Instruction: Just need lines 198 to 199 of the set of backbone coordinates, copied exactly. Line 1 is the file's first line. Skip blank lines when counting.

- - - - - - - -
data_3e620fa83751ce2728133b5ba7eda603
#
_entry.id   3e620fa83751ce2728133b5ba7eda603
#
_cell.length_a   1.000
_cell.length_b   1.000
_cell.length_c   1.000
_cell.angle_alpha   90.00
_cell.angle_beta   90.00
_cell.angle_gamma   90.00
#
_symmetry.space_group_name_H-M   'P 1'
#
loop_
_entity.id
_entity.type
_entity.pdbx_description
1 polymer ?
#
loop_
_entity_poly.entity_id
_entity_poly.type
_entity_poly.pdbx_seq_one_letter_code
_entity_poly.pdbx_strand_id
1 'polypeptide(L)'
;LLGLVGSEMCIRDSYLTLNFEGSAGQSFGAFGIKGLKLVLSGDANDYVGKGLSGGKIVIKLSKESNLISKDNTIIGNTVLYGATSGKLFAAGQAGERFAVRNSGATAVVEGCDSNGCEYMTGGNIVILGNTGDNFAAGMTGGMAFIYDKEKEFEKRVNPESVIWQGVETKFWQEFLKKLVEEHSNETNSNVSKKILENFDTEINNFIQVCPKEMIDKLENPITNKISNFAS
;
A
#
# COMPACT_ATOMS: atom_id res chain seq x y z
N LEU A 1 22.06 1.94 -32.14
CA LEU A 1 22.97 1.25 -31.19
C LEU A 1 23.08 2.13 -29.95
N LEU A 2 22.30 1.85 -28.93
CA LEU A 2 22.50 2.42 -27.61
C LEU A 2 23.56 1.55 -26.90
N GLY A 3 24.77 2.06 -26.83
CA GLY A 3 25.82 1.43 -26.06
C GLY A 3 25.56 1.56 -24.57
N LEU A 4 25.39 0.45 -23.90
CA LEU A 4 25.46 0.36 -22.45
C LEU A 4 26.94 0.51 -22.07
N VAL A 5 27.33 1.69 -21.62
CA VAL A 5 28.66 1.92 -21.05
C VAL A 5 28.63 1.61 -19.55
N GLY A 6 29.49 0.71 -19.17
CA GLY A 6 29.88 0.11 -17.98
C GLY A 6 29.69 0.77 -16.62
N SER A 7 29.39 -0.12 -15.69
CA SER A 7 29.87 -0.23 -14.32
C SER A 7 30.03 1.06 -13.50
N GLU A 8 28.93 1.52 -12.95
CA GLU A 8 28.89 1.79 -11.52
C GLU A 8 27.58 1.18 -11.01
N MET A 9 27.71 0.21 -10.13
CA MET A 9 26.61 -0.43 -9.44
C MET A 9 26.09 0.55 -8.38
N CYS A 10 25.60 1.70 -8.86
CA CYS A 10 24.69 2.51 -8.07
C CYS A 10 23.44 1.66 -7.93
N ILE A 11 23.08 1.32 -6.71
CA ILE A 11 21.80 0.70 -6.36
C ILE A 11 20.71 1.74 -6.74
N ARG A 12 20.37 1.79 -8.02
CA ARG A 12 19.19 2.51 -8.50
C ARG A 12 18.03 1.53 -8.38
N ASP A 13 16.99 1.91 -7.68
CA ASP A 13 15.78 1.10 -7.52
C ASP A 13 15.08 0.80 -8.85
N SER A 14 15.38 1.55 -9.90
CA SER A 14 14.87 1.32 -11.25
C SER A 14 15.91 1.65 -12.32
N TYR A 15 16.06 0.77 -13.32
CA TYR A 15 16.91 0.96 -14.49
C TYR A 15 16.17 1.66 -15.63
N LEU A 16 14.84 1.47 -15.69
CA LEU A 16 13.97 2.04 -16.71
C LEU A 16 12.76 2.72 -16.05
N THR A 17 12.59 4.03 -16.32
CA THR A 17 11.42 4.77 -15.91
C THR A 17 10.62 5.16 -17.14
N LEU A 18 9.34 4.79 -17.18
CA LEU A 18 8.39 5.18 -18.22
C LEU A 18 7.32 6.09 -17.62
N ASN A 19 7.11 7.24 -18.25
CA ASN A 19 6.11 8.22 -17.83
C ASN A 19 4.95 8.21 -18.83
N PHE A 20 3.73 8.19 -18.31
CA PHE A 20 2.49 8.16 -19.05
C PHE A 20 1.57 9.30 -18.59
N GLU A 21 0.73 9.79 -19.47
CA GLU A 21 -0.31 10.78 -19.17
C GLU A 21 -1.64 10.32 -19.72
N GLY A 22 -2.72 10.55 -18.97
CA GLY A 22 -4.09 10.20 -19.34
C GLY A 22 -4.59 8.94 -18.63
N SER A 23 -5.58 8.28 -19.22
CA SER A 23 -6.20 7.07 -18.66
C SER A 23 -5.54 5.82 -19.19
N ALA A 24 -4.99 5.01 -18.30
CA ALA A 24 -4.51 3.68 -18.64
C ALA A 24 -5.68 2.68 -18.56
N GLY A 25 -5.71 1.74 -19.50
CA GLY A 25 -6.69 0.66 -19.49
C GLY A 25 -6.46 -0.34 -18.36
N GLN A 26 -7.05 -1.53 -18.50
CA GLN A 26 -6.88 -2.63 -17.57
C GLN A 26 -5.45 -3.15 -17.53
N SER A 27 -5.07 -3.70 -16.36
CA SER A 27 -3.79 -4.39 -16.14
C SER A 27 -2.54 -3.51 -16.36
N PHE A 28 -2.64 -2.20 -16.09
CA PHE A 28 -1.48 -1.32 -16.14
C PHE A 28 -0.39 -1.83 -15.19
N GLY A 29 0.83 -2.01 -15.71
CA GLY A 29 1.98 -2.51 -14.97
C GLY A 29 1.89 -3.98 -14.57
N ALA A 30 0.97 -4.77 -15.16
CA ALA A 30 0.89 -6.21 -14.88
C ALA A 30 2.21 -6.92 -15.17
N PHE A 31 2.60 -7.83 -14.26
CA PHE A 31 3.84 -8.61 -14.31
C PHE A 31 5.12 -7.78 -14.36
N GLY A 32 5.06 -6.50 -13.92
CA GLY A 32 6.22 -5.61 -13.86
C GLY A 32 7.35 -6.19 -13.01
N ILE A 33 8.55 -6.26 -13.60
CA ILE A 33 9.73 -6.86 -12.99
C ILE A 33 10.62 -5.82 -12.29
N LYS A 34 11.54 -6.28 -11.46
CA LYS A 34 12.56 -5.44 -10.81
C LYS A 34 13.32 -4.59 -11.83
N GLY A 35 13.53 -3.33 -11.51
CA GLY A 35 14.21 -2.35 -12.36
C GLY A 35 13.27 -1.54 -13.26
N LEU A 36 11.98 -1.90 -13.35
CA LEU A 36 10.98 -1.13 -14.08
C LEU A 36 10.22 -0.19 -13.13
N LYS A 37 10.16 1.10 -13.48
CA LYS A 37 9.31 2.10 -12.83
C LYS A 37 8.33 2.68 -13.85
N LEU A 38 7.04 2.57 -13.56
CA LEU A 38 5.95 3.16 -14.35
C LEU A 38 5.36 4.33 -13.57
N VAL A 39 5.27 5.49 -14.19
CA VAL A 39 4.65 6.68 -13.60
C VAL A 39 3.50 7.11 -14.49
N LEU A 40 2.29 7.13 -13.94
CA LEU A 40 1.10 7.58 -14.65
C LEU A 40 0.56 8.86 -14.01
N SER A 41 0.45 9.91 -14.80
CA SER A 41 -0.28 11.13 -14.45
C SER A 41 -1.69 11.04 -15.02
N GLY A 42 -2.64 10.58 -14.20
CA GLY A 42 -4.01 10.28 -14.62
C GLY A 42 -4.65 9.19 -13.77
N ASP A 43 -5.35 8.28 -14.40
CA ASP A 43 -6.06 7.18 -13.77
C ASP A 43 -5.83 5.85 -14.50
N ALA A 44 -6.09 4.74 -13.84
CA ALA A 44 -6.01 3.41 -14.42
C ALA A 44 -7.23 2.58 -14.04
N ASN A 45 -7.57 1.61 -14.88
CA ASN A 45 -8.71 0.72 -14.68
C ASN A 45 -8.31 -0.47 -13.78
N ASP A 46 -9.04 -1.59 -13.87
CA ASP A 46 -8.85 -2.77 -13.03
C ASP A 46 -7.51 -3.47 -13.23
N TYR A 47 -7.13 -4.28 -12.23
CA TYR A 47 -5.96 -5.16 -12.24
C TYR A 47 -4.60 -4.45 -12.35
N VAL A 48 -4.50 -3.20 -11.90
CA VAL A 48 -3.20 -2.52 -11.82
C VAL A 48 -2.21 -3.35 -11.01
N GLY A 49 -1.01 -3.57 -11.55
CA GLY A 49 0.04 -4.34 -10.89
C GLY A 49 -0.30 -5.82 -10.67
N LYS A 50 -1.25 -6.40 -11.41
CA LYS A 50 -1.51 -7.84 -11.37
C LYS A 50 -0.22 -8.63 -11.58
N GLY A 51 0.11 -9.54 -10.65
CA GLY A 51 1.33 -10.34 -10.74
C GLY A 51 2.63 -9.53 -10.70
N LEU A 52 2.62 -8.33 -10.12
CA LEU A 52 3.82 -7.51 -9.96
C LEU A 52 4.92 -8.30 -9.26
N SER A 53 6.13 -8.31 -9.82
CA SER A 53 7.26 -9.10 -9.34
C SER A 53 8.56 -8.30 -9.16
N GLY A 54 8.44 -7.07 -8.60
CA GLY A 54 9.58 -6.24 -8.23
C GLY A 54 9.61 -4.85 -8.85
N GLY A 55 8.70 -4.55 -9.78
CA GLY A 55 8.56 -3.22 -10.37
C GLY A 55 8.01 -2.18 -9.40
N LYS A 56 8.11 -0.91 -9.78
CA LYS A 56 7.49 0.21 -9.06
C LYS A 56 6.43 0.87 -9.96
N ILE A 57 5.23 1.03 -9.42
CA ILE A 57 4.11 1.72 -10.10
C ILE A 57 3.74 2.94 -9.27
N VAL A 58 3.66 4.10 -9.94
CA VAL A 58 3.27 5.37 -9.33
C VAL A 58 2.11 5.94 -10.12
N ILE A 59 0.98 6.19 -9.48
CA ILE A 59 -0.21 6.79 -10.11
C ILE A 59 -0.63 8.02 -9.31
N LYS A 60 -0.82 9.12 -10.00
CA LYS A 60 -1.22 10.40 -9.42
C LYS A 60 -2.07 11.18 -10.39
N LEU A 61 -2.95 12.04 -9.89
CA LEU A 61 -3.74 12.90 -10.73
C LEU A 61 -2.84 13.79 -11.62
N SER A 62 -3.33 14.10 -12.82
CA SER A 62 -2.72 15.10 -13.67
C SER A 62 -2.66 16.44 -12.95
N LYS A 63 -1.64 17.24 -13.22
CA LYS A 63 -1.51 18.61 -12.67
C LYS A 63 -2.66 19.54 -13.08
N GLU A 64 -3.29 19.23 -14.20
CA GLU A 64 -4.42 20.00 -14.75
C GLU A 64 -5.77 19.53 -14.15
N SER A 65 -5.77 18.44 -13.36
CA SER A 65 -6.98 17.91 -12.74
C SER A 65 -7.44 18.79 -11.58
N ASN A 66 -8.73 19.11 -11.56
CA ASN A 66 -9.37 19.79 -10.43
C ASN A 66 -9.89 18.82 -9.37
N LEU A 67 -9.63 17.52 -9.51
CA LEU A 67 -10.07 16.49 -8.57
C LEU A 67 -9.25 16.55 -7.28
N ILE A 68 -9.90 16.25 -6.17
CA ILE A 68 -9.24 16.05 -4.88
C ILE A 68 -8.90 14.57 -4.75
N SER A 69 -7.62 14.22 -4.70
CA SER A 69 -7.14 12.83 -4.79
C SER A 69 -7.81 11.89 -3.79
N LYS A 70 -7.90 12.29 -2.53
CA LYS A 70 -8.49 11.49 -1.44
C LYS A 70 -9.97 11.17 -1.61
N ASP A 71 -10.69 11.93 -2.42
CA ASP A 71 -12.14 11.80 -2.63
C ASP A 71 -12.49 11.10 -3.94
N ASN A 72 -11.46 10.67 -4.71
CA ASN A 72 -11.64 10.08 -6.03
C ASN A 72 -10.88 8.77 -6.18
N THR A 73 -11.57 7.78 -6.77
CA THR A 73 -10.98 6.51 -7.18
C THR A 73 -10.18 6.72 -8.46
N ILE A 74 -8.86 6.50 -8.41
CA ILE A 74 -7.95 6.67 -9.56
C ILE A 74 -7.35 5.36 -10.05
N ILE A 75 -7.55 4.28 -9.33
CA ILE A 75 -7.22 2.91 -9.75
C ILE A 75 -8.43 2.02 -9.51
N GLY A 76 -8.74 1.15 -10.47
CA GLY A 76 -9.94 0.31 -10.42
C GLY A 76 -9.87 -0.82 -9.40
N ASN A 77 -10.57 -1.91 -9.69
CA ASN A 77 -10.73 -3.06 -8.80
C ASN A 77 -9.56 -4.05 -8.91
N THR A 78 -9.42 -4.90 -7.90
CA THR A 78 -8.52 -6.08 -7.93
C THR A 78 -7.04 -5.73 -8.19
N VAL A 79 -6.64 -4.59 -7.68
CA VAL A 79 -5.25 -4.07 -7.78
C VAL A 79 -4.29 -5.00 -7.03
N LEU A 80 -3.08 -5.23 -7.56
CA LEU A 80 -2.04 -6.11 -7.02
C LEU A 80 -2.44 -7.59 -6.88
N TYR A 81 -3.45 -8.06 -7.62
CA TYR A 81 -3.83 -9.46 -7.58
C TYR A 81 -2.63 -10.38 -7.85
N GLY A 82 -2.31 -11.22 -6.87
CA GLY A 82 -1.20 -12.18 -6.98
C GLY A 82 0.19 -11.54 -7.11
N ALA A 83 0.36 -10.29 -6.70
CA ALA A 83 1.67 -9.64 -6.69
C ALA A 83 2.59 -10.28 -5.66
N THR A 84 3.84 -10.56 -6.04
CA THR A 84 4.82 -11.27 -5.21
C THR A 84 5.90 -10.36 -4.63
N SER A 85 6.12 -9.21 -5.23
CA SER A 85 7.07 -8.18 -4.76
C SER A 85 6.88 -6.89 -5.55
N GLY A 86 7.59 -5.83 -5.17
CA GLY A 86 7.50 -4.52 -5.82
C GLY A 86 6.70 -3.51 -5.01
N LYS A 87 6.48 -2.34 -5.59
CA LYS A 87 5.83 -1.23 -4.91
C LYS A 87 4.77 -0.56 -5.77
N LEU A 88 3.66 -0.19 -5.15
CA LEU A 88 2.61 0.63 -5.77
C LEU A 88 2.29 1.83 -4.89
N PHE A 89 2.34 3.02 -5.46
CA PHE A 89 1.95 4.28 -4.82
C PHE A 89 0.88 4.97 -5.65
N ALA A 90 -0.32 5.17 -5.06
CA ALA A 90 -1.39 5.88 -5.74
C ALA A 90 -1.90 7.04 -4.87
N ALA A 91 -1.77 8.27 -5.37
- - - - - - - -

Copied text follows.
C LYS A 56 6.43 0.87 -9.96
N ILE A 57 5.23 1.03 -9.42